These factual findings are based on the testimony of two witnesses and the exhibits authenticated by them. The Court observes that the primary evidence submitted during the motions hearing was the testimony of FBI Special Agent William T. Clauss, the lead FBI investigator who interviewed Suchit on multiple occasions and acted as the FBI's primary liaison with the Trinidad police. He offered testimony on the scope and nature of the U.S. and Trinidad kidnapping investigations and his personal observations of the circumstances surrounding his interviews with Suchit. Clauss also interviewed Trinidad police officers and the victim's brother, Neermal John, about Suchit, and offered hearsay evidence of their statements.*fn3 The Court finds Clauss to be a credible and forthright witness. His testimony was consistent, he candidly acknowledged when he lacked responsive information, and he showed no hesitation in providing information that might create uncertainty over the probative value of his responses. The second witness was Brad Davidson, defense counsel's investigator. His testimony focused almost exclusively on the circumstances surrounding one police visit to Suchit's home in early October 2005. Thus, the Court relies on Clauss's largely unrebutted testimony in making its factual findings, giving due consideration to defendant's evidence regarding the police visit to his home in early October 2005. The Court also relies on those statements made by defendant that are not in controversy,*fn4 and makes limited use of the statements that are in controversy to establish a context for the alleged events.*fn5 With this preface, the saga begins.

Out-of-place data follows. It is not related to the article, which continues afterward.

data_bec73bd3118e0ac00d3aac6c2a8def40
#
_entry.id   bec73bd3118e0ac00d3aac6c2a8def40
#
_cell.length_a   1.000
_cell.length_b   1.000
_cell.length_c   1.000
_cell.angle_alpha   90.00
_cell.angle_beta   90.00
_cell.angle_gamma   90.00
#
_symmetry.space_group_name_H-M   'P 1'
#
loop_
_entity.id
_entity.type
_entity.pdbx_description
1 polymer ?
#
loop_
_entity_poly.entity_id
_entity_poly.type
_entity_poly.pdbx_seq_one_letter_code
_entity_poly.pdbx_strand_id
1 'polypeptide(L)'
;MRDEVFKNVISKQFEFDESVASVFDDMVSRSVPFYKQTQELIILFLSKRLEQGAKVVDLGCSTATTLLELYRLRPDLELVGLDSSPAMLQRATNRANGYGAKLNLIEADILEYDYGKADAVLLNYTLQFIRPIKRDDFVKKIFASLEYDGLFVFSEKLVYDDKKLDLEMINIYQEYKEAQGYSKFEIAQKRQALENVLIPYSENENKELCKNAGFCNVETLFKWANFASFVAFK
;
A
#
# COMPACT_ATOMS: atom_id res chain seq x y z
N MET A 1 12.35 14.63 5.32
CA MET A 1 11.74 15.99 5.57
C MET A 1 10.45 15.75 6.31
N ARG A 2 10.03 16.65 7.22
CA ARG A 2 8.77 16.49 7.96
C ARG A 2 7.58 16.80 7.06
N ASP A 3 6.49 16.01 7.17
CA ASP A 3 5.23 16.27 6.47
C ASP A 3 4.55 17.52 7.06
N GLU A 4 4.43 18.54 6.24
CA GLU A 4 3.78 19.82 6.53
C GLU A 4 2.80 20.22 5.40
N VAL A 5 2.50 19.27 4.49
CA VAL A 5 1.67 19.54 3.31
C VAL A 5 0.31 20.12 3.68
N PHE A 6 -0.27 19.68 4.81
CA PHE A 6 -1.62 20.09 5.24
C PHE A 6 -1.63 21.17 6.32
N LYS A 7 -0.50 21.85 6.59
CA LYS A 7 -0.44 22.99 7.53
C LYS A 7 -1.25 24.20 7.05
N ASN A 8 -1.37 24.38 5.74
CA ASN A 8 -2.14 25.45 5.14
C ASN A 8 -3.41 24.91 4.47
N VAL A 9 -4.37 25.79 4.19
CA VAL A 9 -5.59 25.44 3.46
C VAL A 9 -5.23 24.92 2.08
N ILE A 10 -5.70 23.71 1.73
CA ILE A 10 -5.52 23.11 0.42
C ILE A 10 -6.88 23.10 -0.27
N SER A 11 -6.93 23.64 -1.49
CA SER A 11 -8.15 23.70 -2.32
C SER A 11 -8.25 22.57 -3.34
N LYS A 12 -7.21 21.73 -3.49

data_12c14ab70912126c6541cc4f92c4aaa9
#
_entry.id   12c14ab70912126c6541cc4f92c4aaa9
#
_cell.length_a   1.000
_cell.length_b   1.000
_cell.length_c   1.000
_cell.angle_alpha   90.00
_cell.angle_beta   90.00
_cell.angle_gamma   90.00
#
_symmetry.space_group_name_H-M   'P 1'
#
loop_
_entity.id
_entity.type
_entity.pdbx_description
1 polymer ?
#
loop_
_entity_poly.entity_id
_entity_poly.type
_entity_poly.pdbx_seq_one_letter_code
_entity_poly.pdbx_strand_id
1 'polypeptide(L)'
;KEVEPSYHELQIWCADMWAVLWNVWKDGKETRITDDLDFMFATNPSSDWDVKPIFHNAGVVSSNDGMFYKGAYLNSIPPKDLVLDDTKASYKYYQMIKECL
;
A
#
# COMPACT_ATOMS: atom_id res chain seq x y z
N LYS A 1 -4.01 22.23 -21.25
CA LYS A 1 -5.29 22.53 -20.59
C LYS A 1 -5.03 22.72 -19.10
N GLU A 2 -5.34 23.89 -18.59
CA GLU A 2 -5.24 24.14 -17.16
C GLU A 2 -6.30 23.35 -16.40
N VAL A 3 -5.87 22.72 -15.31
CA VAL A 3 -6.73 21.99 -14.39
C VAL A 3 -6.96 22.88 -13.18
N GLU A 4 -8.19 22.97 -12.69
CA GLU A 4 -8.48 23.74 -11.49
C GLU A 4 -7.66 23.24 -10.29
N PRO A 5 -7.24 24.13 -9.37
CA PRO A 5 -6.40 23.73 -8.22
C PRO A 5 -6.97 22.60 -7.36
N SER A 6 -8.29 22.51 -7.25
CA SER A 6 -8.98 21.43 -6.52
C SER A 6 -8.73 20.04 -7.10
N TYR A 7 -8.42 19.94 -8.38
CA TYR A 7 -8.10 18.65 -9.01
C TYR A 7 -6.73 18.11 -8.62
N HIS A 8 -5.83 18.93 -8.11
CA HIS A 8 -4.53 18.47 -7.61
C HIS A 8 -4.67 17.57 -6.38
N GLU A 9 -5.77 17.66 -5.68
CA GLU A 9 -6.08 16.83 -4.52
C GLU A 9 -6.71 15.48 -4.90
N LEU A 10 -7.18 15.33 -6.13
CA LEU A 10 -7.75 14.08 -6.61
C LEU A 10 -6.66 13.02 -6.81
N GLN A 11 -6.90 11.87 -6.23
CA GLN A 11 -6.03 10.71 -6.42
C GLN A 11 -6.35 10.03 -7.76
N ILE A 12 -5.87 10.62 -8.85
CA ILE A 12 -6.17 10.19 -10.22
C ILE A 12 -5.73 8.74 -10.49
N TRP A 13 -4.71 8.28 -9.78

Balram Maharaj was visiting his family in Trinidad when he was kidnapped from the Samaan Tree Bar on or about April 6, 2005. Tr. at 15, 28-29. The U.S. Embassy in Trinidad was notified of the abduction by a family member the next day. Id. at 16-17, 95-96. Within days, the FBI commenced an investigation through its Miami office, with Special Agent Clauss acting as its lead investigator.*fn6 Id. at 18. Clauss arrived in Trinidad on April 10, 2005 with three U.S. hostage negotiators. Id. at 96, 99. At that point, four days had passed, and the Trinidad police investigation was well underway. Id. at 96-97. The kidnappers had made a ransom demand of $3 million Trinidad dollars -- approximately $500,000 U.S. dollars. Id. at 26-27. The Trinidad antikidnapping unit had stationed officers at the residence of the victim's mother 24 hours a day -- two officers, on 12-hour shifts -- and had set up equipment to record incoming ransom calls.